A NEW qualitative report has examined the reasons why an estimated 380,000 people in the UK consult GPs for dental problems each year.
The research published in the British Journal of General Practice is based on semi-structured interviews conducted with 39 adults who in the previous 12 months had chosen to consult with a GP in regard to a dental issue.
The researchers from Cardiff University found that consultation behaviour was influenced mainly by patients’ interpretations of their symptoms, perceptions of the scope of primary care, the comparative ease of navigating medical versus dental care systems and previous experiences of dental care, including dental anxiety and dissatisfaction with prior treatment. Willingness and ability to pay for dental care were also factors.
The authors conclude: "Effective interventions will need to break down the barriers preventing access to dental care. Accessible public-facing information on where to seek care for dental problems is required, and general practice teams should be able to signpost patients who present with dental problems, if appropriate. Dental providers should also be encouraged to maintain timely access to urgent care for their patients."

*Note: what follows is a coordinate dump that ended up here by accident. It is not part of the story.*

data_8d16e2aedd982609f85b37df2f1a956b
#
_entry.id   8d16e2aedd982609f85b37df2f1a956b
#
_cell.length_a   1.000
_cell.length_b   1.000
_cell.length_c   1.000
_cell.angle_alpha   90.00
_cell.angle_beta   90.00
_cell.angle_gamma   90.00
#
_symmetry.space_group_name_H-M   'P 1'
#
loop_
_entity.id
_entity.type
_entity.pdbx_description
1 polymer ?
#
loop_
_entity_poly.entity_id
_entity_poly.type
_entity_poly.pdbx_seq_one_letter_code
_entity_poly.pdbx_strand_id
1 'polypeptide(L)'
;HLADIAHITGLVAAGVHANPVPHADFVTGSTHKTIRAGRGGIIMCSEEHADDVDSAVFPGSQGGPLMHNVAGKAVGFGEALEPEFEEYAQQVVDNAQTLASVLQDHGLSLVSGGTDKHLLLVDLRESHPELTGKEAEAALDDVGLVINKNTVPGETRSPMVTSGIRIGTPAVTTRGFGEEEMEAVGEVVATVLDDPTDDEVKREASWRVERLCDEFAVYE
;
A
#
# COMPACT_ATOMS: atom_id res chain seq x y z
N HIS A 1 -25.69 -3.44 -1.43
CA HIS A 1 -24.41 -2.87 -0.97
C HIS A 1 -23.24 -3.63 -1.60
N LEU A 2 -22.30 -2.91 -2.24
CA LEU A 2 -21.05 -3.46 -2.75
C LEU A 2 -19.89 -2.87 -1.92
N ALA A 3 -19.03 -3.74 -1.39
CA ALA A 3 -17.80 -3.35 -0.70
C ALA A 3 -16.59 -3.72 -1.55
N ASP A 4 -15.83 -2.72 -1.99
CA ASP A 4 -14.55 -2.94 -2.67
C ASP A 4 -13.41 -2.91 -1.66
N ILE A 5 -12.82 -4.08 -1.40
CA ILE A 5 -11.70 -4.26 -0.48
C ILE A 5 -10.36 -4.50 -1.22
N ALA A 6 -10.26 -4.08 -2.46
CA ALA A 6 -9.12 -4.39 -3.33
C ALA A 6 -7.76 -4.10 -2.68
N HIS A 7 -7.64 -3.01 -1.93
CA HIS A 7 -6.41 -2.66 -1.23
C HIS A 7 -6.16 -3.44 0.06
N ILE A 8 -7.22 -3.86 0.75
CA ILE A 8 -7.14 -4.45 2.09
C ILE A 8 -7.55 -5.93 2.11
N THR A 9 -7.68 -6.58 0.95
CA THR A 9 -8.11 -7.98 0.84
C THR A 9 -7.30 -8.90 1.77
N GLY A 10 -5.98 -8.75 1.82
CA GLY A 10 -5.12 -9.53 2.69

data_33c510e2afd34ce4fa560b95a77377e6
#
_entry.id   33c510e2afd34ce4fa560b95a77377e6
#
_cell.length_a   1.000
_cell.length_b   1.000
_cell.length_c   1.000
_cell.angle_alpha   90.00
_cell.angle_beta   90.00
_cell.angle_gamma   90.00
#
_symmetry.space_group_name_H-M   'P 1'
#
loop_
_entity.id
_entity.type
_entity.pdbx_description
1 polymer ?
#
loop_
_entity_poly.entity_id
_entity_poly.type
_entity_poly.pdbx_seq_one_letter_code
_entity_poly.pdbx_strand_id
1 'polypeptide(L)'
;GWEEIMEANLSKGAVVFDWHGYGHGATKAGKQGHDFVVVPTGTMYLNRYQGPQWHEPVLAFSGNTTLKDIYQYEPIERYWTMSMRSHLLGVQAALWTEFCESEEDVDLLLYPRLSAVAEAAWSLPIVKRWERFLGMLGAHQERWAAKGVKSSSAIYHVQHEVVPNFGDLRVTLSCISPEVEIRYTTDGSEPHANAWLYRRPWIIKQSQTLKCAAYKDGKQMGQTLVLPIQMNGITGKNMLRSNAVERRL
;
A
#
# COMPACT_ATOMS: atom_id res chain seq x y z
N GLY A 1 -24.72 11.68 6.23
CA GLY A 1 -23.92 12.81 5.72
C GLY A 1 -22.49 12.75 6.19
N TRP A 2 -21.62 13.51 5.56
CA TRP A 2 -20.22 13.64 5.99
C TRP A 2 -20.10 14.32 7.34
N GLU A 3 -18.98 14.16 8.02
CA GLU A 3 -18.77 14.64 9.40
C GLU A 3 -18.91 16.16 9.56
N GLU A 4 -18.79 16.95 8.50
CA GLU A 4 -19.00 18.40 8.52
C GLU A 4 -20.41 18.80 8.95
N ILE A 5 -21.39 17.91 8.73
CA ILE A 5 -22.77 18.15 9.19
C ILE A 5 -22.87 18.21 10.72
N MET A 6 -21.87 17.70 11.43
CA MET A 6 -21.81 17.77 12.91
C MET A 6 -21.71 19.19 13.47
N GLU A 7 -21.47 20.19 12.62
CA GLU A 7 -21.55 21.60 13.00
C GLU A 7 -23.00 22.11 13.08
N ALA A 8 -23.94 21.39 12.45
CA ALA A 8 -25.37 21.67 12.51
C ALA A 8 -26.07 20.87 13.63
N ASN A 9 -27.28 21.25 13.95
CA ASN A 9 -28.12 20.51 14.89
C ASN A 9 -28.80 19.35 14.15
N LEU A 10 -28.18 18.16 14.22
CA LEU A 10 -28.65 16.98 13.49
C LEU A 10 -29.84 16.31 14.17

Dr Steve Mowle, speaking on behalf of the RCGP, said: "The health service is struggling across the board at the moment, and we recognise that patients may struggle to get an NHS dental appointment, just as we know many are finding it difficult to get a GP appointment.
"While GPs are trained to deal with a multitude of health concerns, we are not trained to treat dental problems – there are best left to the care of a professional dentist or, if required, urgent care services."